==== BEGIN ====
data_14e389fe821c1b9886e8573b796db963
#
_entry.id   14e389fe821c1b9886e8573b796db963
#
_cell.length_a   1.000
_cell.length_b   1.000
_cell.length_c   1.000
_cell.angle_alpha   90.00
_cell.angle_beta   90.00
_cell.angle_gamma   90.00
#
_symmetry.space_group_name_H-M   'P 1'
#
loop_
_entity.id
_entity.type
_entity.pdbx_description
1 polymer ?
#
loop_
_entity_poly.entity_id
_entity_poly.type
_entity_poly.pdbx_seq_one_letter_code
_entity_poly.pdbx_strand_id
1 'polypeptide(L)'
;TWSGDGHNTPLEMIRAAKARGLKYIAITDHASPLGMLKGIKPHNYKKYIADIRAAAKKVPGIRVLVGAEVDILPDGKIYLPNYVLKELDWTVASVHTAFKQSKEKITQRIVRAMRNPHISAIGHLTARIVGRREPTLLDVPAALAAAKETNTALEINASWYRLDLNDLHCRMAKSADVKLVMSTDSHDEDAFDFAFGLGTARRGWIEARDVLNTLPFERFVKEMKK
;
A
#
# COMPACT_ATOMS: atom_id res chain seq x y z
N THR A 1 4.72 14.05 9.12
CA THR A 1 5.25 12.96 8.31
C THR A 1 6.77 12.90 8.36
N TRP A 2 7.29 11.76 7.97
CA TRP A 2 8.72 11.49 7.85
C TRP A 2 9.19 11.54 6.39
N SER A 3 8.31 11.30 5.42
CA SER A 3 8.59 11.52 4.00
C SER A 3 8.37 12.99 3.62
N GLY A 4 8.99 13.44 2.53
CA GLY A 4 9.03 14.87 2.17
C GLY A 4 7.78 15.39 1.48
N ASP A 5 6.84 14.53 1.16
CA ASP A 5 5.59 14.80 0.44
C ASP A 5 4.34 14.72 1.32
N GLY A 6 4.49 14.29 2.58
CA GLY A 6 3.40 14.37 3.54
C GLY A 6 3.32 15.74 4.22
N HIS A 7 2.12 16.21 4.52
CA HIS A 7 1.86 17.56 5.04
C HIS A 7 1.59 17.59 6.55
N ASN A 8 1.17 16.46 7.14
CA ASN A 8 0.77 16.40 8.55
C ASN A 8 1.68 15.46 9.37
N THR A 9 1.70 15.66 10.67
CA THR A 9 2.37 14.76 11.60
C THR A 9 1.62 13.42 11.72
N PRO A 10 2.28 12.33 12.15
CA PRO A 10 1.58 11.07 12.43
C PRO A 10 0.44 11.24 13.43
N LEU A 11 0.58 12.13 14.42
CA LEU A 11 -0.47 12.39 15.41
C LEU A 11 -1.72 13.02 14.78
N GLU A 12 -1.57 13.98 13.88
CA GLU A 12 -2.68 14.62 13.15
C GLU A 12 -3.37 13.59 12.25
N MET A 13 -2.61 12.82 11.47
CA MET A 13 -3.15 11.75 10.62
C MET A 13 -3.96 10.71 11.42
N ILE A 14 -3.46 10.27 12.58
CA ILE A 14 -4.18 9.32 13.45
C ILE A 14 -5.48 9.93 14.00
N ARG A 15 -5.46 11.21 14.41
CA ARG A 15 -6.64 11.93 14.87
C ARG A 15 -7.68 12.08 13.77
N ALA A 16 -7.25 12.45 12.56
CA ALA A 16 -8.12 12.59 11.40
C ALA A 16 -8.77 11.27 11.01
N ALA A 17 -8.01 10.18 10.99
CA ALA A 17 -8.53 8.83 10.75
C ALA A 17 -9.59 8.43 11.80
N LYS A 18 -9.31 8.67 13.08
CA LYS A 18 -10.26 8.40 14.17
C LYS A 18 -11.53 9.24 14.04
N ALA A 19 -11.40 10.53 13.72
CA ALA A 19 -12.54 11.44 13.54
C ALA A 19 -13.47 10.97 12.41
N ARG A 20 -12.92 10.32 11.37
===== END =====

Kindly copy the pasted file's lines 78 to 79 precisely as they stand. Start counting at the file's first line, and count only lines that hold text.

C ALA A 16 -8.77 11.27 11.01
N ALA A 17 -8.01 10.18 10.99